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Sunday, May 27, 2012

Memorial Day Coloring Sheet, Several States Battling Massive Wildfires and Virginia's 12th Annual Interagency Wildfire Academy

(Reuters) - A wildfire burned out of control for a fourth day in the steep mountains of southwestern New Mexico on Saturday, one of several blazes that have consumed more than 200 square miles (520 square km) of rugged land in six U.S. states.
Efforts to contain the blazes spreading in sparsely populated areas of Arizona, Colorado, Michigan, Nevada, New Mexico and Utah have been hurt by gusting winds and tinder-dry late-spring conditions.

Several small towns, including the historic Wild West mining town of Mogollon - now nearly a ghost town - were ordered to evacuate, as the spreading fire torched miles forest, brush and grass.

New Mexico's Whitewater-Baldy Complex fire, which was started by lightning 10 days ago, had raged across 82,252 acres as of Friday and officials said the area could now be much larger than that.

"We know that there was significant growth yesterday, but we don't have a hard and fast number," said Fire Information Officer Dan Ware.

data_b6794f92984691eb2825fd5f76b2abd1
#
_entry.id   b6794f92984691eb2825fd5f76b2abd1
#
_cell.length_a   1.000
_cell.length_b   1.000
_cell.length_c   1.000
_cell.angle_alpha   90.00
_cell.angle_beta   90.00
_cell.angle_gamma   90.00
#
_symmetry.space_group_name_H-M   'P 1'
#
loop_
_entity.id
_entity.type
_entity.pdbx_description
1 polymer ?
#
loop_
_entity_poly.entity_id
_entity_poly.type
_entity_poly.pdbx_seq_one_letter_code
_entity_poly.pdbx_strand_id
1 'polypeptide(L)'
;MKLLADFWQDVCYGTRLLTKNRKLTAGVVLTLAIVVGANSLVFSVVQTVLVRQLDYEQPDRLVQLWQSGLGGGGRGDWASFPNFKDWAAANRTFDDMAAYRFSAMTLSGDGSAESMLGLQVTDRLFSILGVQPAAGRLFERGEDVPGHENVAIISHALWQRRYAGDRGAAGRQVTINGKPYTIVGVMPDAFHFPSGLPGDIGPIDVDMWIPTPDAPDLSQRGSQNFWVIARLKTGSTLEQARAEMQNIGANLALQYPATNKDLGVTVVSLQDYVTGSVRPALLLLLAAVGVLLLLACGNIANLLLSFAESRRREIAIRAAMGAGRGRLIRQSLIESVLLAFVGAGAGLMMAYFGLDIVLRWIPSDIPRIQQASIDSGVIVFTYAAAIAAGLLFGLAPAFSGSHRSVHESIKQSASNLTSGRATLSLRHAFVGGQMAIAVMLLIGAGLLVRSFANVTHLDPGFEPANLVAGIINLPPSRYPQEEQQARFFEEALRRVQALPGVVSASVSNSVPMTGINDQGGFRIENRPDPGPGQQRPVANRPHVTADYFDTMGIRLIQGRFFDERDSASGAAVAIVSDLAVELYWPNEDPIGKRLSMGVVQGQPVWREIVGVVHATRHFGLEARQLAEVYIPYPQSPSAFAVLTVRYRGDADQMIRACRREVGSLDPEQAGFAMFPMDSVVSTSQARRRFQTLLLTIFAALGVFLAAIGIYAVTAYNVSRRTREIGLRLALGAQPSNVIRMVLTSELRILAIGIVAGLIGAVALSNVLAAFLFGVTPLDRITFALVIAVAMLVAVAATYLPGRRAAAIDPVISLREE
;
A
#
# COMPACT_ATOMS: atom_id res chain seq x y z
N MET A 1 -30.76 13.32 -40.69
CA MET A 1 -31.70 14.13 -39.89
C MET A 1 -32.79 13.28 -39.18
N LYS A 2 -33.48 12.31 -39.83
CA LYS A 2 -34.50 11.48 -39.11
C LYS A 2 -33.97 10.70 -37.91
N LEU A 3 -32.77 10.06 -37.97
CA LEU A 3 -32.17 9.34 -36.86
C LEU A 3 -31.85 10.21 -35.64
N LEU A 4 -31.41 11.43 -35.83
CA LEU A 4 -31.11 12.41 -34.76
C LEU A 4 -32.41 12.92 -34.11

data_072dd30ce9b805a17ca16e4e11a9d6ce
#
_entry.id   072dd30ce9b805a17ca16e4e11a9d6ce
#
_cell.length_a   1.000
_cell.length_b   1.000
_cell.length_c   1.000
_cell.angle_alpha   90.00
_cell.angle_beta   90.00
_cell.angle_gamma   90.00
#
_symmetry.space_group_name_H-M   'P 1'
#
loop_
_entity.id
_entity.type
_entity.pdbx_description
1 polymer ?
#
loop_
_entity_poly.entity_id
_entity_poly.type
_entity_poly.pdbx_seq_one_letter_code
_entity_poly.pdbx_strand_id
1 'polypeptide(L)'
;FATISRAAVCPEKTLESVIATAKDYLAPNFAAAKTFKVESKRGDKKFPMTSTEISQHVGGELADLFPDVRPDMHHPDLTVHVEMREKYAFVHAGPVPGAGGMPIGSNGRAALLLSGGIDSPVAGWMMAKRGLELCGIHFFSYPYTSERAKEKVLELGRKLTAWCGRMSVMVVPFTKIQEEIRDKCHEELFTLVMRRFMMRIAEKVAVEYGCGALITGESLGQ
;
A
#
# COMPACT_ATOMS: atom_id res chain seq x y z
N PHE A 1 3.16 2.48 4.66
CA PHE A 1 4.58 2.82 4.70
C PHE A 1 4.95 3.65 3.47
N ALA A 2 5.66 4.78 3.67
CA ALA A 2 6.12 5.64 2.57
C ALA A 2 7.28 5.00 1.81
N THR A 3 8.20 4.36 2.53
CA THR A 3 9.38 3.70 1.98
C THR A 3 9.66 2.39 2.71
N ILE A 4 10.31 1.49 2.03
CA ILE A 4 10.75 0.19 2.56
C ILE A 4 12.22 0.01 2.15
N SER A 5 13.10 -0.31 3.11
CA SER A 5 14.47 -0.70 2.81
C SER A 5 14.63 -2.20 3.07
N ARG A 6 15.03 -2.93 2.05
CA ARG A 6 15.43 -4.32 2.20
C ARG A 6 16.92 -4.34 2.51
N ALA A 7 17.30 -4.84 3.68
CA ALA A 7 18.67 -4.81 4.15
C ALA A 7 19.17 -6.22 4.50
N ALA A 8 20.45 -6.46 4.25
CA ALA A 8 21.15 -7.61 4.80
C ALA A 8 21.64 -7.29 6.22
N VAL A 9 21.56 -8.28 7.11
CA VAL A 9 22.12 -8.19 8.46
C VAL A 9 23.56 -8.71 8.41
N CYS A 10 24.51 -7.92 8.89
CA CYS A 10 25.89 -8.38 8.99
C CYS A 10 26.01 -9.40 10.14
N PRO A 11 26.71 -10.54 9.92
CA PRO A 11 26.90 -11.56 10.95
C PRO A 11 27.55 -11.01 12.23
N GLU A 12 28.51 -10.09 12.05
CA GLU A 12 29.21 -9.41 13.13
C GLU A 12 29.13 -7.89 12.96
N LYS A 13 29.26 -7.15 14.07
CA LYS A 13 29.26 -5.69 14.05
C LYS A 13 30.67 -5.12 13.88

More than 580 firefighters and support crew have been fighting the blaze.

"This is the biggest show in the country right now in terms of fire size. So a lot of resources are available to us. We're just not sure we'll be able to do a lot of flying," Ware said.

He said access to the fire had been the chief difficulty as it was burning in very steep, rugged terrain where firefighters were not able to cut through the brush and timber.

"Fire activity was so extreme yesterday we had to pull crews out," he said. "We're expecting another day like that today. With such high wind levels and low humidity there's going to be big potential for some major growth."


Smoke from the New Mexico fire wafted north into the Denver metropolitan area on Saturday, as firefighters battled a separate wildfire burning on the Utah-Colorado border.